We’re counting the days to government shutdown. Monday the Senate returned. Tuesday (today) the House returns. That leaves Wed, Thurs, Fri, for Congress to act. If not, then boom - on the occasion of Trump’s 100th day in office - the government stops. What a big, beautiful accomplishment that would be. But here’s a new development.
From all reports I’ve seen, the Democrats and Republicans were well on their way to agreeing to a spending bill that would keep the government running past this Saturday. Then, Trump gummed up the works by insisting that any spending bill include funds for his “beautiful” border wall. And then his budget director jumped in with a proposal to trade a dollar of ACA subsidies for a dollar in border wall funding. The Dems told the administration to go jump in a swamp.
Trump’s hardball play seems about to fizzle. That’s good news for keeping the country running, but bad news for the credibility and reputation of our president. Steve Benen (MSNBC/MaddowBlog) reports that To prevent a shutdown, Trump begins an embarrassing surrender
Just last week, Donald Trump’s White House tried to play a little hardball. With a government-shutdown deadline looming, Team Trump sent word to Capitol Hill that the president expects any spending bill to include taxpayer money for a border wall. Since there was no chance Democrats would agree to such a demand, it meant one of two things would happen.
Either Trump would shut the federal government down on Friday at midnight, which would be politically problematic for him and his administration, or Trump would surrender, which would be politically problematic for him and his administration.
The president has apparently chosen the latter.
President Donald Trump has indicated that he’s willing to back away from his demand that a government funding bill include money to build a wall on the Southern border, a move that could help clear the way for Congress to avoid a shutdown.
A senior administration official tells NBC News that the president is open to obtaining funding for the border wall in the regular appropriations process for 2018 later this year instead of insisting it be included as part of the large spending bill to keep the government’s lights on past this week.
According to a Washington Post report, the president personally hosted a private meeting with some conservative media figures yesterday afternoon and told them he’s prepared to delay funding for the wall “until September.”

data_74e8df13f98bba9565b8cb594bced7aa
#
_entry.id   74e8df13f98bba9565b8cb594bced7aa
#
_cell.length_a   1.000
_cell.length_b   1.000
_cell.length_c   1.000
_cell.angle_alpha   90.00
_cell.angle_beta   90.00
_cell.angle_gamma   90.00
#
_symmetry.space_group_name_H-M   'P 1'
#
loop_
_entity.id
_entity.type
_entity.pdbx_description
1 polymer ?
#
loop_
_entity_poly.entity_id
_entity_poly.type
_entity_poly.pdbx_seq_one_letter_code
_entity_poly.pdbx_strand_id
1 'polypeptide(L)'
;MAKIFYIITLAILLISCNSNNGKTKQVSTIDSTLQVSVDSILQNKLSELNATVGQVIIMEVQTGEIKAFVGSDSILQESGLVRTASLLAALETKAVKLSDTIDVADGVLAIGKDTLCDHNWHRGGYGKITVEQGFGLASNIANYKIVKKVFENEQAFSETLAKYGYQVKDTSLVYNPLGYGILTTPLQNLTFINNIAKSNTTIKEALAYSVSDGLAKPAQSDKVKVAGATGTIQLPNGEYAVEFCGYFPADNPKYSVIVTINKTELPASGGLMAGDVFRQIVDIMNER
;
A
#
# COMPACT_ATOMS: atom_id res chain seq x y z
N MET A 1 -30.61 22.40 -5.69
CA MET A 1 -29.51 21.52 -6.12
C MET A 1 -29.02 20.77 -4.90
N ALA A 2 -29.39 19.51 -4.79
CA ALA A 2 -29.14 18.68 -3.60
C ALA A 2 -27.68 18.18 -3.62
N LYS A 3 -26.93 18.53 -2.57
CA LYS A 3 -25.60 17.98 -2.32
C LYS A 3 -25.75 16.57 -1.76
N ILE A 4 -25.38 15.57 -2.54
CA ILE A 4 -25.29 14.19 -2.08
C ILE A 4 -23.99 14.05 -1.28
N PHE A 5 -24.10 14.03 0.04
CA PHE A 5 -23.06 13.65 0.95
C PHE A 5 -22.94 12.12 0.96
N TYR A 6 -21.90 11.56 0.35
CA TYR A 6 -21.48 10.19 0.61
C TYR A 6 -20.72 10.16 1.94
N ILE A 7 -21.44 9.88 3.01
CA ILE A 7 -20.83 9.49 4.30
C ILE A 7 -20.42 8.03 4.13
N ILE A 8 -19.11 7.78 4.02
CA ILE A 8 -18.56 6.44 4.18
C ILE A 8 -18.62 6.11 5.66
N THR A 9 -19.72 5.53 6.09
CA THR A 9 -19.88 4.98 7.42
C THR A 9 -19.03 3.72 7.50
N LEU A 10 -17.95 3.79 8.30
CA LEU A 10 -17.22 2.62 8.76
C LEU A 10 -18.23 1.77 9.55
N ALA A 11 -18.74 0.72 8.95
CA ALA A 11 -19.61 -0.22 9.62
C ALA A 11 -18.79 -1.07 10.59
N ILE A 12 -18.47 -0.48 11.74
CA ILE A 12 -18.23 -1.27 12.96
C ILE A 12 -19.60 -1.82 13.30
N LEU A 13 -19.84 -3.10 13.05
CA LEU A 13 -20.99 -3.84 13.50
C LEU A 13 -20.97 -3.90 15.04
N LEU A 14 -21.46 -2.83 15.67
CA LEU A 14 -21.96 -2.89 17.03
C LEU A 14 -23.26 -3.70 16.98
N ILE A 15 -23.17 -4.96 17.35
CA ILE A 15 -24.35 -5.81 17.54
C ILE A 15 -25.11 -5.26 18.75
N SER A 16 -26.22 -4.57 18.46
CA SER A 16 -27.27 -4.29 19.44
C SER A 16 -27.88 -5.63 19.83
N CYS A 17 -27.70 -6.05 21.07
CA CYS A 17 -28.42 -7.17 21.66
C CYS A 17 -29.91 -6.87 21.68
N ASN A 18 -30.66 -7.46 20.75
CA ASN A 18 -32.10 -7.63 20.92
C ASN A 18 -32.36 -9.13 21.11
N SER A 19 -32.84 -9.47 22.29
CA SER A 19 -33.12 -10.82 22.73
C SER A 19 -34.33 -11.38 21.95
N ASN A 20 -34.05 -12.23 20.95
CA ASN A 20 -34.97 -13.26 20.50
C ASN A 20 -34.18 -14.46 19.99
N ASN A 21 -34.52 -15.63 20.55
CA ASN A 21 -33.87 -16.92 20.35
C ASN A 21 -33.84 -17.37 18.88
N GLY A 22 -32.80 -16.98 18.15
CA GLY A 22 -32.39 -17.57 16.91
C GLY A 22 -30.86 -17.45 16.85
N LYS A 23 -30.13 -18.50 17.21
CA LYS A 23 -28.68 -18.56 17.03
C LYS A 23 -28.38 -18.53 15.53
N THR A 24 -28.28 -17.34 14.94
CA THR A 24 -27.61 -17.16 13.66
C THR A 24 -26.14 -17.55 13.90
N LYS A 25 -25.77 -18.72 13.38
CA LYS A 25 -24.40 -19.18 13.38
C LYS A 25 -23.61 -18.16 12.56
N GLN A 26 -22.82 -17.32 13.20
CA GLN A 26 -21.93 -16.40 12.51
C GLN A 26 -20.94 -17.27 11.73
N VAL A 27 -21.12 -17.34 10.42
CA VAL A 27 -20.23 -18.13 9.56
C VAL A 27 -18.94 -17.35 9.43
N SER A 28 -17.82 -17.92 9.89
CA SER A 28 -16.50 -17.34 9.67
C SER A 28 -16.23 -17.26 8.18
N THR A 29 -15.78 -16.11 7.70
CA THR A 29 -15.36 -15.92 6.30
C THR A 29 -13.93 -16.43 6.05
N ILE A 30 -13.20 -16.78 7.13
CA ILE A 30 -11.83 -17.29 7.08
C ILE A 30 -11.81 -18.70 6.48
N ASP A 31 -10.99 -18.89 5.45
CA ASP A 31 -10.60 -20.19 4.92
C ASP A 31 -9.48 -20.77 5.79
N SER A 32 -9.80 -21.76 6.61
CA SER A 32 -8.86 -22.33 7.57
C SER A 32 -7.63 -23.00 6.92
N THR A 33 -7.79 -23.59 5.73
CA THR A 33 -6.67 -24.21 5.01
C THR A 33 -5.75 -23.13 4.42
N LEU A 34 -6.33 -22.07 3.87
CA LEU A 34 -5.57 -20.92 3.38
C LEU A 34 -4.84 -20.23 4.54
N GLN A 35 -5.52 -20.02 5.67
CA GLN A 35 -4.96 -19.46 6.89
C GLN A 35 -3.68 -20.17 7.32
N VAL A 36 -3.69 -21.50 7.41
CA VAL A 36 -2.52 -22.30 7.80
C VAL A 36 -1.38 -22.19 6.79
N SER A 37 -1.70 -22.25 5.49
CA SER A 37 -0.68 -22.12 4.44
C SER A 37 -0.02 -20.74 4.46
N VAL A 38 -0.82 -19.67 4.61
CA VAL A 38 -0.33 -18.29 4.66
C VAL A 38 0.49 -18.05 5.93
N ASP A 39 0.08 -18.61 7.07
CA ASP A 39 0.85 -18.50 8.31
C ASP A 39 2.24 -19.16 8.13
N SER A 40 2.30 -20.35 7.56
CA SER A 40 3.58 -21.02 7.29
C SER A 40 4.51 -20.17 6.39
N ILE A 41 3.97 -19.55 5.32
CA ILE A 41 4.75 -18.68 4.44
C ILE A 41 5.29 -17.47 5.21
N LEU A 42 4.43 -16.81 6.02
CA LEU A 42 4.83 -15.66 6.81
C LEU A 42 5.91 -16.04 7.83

Treasury Secretary Steven Mnuchin told reporters yesterday. “The president is working hard to keep the government open.” And by “working hard,” Mnuchin apparently meant, “crawling away from the corner he backed himself into without any plan for success.”
Democrats are likely to agree to some new funding for border security, in the form of investments in “technology and border agents,” and it’s easy to imagine the president pretending that this is money for some kind of symbolic, metaphorical wall, but let’s not play games: Trump and his team effectively told Democrats, “Allocate money for the wall or else.” Calling the White House’s bluff, Democrats replied, “No.”
And in response, Team Trump blinked.
For a guy who billed himself as a world-class expert in negotiations, the president is remarkably bad at this. It was painfully obvious from the start that this strategy would fail, but Trump and his aides pursued this gambit anyway.
The fact that the White House took one posture last week, only to take a more conciliatory line this week, doesn’t count as a flip-flop, per se. It’s actually something far worse: it’s an example of Trump talking tough, only to quit when the pressure rose and no one much cared about his chest-thumping.
For a fairly new and unpopular president, developing a reputation for failing to follow through on threats will carry consequences. Trump said he desperately needed a Muslim ban. He vowed to unveil a cybersecurity plan. He swore his voter-fraud commission would tackle important work. He’d demand an up-or-down vote in the House on the American Health Care Act. He’d label China a currency manipulator. Each of these commitments were either ignored or forgotten about by an easily distracted president who, everyone now knows, doesn’t always mean what he says.
Theodore Roosevelt’s foreign policy is known for having said, “Speak softly and carry a big stick.” Donald Trump’s maxim appears to be, “Speak bigly and carry a small golf club.”
However, watch what else is going on this week. Consider a meeting of the ambassadors of the United Nations Security Council and then a closed-door briefing of the entire US Senate by Trump and senior military leaders. If anything the discrepancy between words and action described by Benen put pressure on Trump to do something meaningful to follow through on his rhetoric on North Korea. That’s worrisome. All the players must believe that if North Korea starts something we will finish it. Having a president whose follow-through is in doubt could lead to serious miscalculation.